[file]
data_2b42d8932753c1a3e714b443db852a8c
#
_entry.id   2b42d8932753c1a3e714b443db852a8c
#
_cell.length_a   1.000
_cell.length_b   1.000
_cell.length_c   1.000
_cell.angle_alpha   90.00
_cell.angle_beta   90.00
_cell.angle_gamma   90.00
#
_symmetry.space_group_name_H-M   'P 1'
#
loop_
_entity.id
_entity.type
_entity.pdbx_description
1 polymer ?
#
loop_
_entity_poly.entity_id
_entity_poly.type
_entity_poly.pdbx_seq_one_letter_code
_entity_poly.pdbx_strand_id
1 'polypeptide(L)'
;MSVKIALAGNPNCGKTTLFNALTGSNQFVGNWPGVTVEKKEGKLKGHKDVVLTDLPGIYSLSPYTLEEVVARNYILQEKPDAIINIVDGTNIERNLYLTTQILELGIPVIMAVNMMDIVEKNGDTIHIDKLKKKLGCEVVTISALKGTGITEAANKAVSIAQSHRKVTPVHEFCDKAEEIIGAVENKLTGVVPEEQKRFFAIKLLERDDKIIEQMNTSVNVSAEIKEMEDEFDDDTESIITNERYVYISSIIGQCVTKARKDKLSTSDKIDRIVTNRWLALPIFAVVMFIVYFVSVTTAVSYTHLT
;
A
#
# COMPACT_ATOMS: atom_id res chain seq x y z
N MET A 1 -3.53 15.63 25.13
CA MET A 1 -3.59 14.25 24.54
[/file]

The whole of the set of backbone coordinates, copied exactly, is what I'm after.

data_2b42d8932753c1a3e714b443db852a8c
#
_entry.id   2b42d8932753c1a3e714b443db852a8c
#
_cell.length_a   1.000
_cell.length_b   1.000
_cell.length_c   1.000
_cell.angle_alpha   90.00
_cell.angle_beta   90.00
_cell.angle_gamma   90.00
#
_symmetry.space_group_name_H-M   'P 1'
#
loop_
_entity.id
_entity.type
_entity.pdbx_description
1 polymer ?
#
loop_
_entity_poly.entity_id
_entity_poly.type
_entity_poly.pdbx_seq_one_letter_code
_entity_poly.pdbx_strand_id
1 'polypeptide(L)'
;MSVKIALAGNPNCGKTTLFNALTGSNQFVGNWPGVTVEKKEGKLKGHKDVVLTDLPGIYSLSPYTLEEVVARNYILQEKPDAIINIVDGTNIERNLYLTTQILELGIPVIMAVNMMDIVEKNGDTIHIDKLKKKLGCEVVTISALKGTGITEAANKAVSIAQSHRKVTPVHEFCDKAEEIIGAVENKLTGVVPEEQKRFFAIKLLERDDKIIEQMNTSVNVSAEIKEMEDEFDDDTESIITNERYVYISSIIGQCVTKARKDKLSTSDKIDRIVTNRWLALPIFAVVMFIVYFVSVTTAVSYTHLT
;
A
#
# COMPACT_ATOMS: atom_id res chain seq x y z
N MET A 1 -3.53 15.63 25.13
CA MET A 1 -3.59 14.25 24.54